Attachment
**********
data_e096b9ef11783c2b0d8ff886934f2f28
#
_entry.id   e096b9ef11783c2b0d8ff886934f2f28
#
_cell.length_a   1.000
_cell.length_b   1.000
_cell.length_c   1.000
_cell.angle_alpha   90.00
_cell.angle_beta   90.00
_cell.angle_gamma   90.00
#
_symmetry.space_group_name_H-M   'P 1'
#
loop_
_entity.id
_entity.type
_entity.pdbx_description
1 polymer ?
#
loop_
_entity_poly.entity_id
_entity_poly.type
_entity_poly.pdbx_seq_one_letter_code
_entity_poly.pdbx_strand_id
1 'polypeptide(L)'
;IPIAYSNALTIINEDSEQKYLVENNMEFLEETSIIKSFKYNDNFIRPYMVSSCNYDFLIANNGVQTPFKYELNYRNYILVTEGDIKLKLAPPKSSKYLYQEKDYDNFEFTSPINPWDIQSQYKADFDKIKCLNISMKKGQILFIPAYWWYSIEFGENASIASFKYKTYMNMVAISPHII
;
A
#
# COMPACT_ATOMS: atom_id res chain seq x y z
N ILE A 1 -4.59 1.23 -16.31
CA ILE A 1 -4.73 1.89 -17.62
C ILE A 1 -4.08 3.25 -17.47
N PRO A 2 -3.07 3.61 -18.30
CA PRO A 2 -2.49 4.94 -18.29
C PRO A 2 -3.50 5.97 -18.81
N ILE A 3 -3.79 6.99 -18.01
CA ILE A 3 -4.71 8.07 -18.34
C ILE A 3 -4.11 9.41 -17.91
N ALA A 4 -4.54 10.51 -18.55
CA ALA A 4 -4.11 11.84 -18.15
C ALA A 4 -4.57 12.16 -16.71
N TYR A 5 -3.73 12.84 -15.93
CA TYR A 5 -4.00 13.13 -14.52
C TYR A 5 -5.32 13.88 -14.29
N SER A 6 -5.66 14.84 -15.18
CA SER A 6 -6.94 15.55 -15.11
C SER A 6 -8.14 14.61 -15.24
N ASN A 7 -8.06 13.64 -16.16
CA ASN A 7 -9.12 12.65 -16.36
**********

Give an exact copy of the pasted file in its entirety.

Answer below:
data_e096b9ef11783c2b0d8ff886934f2f28
#
_entry.id   e096b9ef11783c2b0d8ff886934f2f28
#
_cell.length_a   1.000
_cell.length_b   1.000
_cell.length_c   1.000
_cell.angle_alpha   90.00
_cell.angle_beta   90.00
_cell.angle_gamma   90.00
#
_symmetry.space_group_name_H-M   'P 1'
#
loop_
_entity.id
_entity.type
_entity.pdbx_description
1 polymer ?
#
loop_
_entity_poly.entity_id
_entity_poly.type
_entity_poly.pdbx_seq_one_letter_code
_entity_poly.pdbx_strand_id
1 'polypeptide(L)'
;IPIAYSNALTIINEDSEQKYLVENNMEFLEETSIIKSFKYNDNFIRPYMVSSCNYDFLIANNGVQTPFKYELNYRNYILVTEGDIKLKLAPPKSSKYLYQEKDYDNFEFTSPINPWDIQSQYKADFDKIKCLNISMKKGQILFIPAYWWYSIEFGENASIASFKYKTYMNMVAISPHII
;
A
#
# COMPACT_ATOMS: atom_id res chain seq x y z
N ILE A 1 -4.59 1.23 -16.31
CA ILE A 1 -4.73 1.89 -17.62
C ILE A 1 -4.08 3.25 -17.47
N PRO A 2 -3.07 3.61 -18.30
CA PRO A 2 -2.49 4.94 -18.29
C PRO A 2 -3.50 5.97 -18.81
N ILE A 3 -3.79 6.99 -18.01
CA ILE A 3 -4.71 8.07 -18.34
C ILE A 3 -4.11 9.41 -17.91
N ALA A 4 -4.54 10.51 -18.55
CA ALA A 4 -4.11 11.84 -18.15
C ALA A 4 -4.57 12.16 -16.71
N TYR A 5 -3.73 12.84 -15.93
CA TYR A 5 -4.00 13.13 -14.52
C TYR A 5 -5.32 13.88 -14.29
N SER A 6 -5.66 14.84 -15.18
CA SER A 6 -6.94 15.55 -15.11
C SER A 6 -8.14 14.61 -15.24
N ASN A 7 -8.06 13.64 -16.16
CA ASN A 7 -9.12 12.65 -16.36